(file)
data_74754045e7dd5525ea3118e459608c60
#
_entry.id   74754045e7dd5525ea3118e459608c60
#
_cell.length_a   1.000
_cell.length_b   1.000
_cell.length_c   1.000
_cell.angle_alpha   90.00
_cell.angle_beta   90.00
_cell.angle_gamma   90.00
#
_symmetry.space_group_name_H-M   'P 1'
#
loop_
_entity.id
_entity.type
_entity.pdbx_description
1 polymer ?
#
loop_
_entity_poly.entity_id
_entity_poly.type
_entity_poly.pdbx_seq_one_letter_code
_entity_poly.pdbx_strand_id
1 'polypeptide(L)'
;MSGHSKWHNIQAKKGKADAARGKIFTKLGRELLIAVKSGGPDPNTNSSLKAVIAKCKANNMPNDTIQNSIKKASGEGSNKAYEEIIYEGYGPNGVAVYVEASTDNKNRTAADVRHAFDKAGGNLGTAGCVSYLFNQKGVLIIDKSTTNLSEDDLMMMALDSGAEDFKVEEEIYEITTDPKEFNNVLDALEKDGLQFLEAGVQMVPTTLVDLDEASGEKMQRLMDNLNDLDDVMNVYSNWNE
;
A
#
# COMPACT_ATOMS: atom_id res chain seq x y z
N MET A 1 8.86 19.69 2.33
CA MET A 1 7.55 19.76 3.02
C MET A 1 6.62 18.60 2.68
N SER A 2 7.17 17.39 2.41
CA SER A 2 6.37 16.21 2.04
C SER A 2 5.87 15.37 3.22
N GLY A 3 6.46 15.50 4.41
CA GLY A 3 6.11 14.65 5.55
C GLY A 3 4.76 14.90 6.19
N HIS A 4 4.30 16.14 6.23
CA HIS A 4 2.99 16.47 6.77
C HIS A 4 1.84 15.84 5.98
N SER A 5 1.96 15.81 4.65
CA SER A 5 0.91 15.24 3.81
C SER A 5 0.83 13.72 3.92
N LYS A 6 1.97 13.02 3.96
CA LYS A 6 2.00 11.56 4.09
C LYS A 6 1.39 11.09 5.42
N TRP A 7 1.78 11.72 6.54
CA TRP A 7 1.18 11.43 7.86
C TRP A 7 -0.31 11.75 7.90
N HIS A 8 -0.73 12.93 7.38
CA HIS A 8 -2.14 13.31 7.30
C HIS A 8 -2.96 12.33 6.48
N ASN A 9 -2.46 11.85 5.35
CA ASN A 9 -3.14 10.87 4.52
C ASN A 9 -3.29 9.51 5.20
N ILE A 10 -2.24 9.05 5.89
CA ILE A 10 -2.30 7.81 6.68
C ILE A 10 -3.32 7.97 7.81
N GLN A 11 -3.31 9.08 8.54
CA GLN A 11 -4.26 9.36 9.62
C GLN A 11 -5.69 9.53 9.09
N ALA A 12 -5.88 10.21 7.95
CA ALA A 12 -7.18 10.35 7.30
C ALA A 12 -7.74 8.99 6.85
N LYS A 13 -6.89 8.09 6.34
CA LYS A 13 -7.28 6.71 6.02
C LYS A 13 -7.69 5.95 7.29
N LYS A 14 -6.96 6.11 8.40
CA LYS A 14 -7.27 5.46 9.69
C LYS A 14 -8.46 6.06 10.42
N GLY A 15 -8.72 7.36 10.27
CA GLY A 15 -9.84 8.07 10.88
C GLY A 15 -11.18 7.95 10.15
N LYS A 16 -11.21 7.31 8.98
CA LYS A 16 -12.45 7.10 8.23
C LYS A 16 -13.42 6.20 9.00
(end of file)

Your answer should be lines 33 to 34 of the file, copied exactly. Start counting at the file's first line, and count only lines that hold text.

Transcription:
C MET A 1 6.62 18.60 2.68
N SER A 2 7.17 17.39 2.41